As Useful To The British As He Was To The IRA

Via The Transcripts John McDonagh and Martin Galvin speak to Kathryn Johnston -  RFÉ 25 March 2017 - co-author of Martin McGuinness’ biography, via telephone from Co. Antrim, about Martin McGuinness’ role in the IRA’s cessation of violence that ended The Troubles.

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(begins time stamp ~ 18:11)

Audio: Portion of Martin McGuinness’ speech at the 1986 Sinn Féin Ard Fheis is played. (audio ends)

Martin: Alright. With us on the line we have Kathryn Johnston. She is the co-author of Martin McGuinness’ biography, Martin McGuinness: From Guns to Government. Welcome back to Radio Free Éireann.

Kathryn: Thanks very much, John. Nice to talk to you.

Martin: This is Martin. John is actually in Boston. But he’ll be asking you a question in a moment.

Kathryn: Okay. (inaudible)

Martin: We only have a few minutes for you and we have a number of guests on. But I was intrigued. I was reading a piece that you did for Slugger O’Toole, the website, and you asked the question: Could anyone else have brought the IRA to a cessation of violence without an admission of defeat? What was there about Martin McGuinness? The young man from Doire, a religious man, family were Nationalists more than Republicans, who got involved in the Irish Republican Army, who took senior positions and put him in that position where you would say that he is the only person – it was unlikely that anybody else could have brought the IRA to a cessation of violence without an admission of defeat in your article?

Well if you look at the early days of Martin McGuinness’ involvement in the IRA, specifically after Bloody Sunday when he became the Commander in Doire, Seán Mac Stíofáin was up at a couple of meetings in Doire and he very, very quickly picked out the young Martin McGuinness as somebody that was basically someone to watch – somebody who could go places. Now Seán Mac Stíofáin wasn’t alone in coming to that assessment. Seán Mac Stíofáin – Martin McGuinness’ real big elevation in the ranks was when he was flown to Cheyne Walk in London as part of a delegation of IRA men going to talks with William Whitelaw. The talks themselves never actually produced anything concrete but what they did produce – there was an MI6 officer there, Frank Steele, and he gave his assessment very quickly, that Seán Mac Stíofain had done: This boy’s the one to watch. This boy’s articulate – he could go places. And as soon as McGuinness returned to Doire after the Cheyne Walk talks it wasn’t very long before Frank Steele had arranged to meet him in Donegal and the relationship then continued with Michael Oatley in 1974 until he returned in 1991. So I mean, Martin McGuinness was marked by the British state and by his comrades in the IRA as a boy that was going places.

Martin: Alright. Well, what positions did he hold with the IRA and how was it that he was so influential he could make that speech that we are playing clips from in 1986 and that that would be credited and trusted more so than somebody else might have been?

Kathryn: Well I think if you look at the – Martin McGuinness attained the very highest rank within the IRA and that was in 1978. He was first appointed Chief of Staff after Gerry Adams was arrested for questioning after the La Mon Massacre. And straightaway Martin McGuinness sought to make his mark. He had this goal: He was going to make a ‘liberated zone’ along the border. Of course, very, very close to the front of his mind as well was this idea there had to be some kind of revenge on the Parachute Regiment for what happened on Bloody Sunday.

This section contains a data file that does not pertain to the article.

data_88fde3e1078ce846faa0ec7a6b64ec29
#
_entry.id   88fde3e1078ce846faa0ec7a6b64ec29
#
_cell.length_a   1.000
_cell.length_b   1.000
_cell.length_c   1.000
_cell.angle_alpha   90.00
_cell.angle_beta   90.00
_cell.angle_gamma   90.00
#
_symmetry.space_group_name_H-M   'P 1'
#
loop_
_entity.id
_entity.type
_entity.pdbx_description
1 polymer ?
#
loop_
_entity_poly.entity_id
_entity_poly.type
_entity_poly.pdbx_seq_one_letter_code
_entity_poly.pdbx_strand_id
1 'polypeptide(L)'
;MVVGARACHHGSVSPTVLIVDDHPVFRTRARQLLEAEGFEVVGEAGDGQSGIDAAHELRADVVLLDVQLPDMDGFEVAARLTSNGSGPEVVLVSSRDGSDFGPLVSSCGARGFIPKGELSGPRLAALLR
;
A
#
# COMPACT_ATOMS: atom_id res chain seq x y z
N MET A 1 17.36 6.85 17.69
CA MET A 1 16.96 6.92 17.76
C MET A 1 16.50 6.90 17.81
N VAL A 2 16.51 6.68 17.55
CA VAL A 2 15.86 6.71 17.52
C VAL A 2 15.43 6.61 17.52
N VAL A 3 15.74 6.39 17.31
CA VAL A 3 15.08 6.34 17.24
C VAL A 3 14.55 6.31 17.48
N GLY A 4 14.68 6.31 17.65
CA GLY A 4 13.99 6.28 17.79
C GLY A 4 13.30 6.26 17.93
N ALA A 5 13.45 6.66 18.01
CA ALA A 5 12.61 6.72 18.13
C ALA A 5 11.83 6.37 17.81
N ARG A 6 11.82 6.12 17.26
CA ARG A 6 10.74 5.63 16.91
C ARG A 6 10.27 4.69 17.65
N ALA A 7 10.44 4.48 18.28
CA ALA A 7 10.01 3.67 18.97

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Now, very quickly in 1978 he became aware of a local IRA plan to assassinate Earl Mountbatten. He’d (Mountbatten) spent every August since 1969 in Classiebawn Castle in Mullaghmore in Sligo. So they dummy-run this plan and in August, the 27th August 1979, two plain-clothes officers of Mountbatten’s security detail were lying on the cliffs overlooking the boat, Shadow, as it sailed out when suddenly there was a massive explosion and we know what happened after that – Earl Mountbatten died as did Lady Brabourne, Paul Maxwell, a young boatman from Enniskillen and one of Mountbatten’s nephews, a great-nephew, was killed in that. But that was already quite a coup for the IRA to carry out in those days – just along the border there. And of course, the British Army and all security force personnel were immediately put on the very, very highest alert. But McGuinness hadn’t stopped there. There was a convoy of four Land Rovers coming to Ballykinler camp to Narrow Water on the shores of Narrow Water Lough there which marks the Irish border. And as they drove in an eight hundred pound bomb was detonated blowing up their Land Rovers and instantaneously IRA men on the other side of the lough opened fire on the British troops who returned fire and one English holiday-maker, Michael Hudson, was tragically killed. But you know I’m really beginning to feel like Jiminy Cricket here – But there’s more! But there’s more! – because after that when two Wessex helicopters had come to airlift the wounded soldiers, the survivors, to hospital, as their aircraft were taking off another couple of Land Rovers, laden with injured soldiers, was coming along – another twelve soldiers were killed with another eight hundred pound bomb – added to the six that were killed in the first explosion that was eighteen soldiers from the Paratroop Regiment – their highest single loss since Arnhem, not even in peacetime, since Arnhem in World War II. That was quite some coup for a boy from the Bogside in his first year as Chief of Staff of the IRA and I think that shows the kind of chilling, strategic and tactical genius that he had, that he devoted to both his political life and his life within the IRA. He was a (inaudible) man. And I think, I think if you look at Martin McGuinness and the tours that he did after the ceasefire was announced – the tours that he did and Gerry Kelly did and Gerry Adams did – I think that Martin McGuinness was picked out to go to the areas where they might be less ready to settle than others.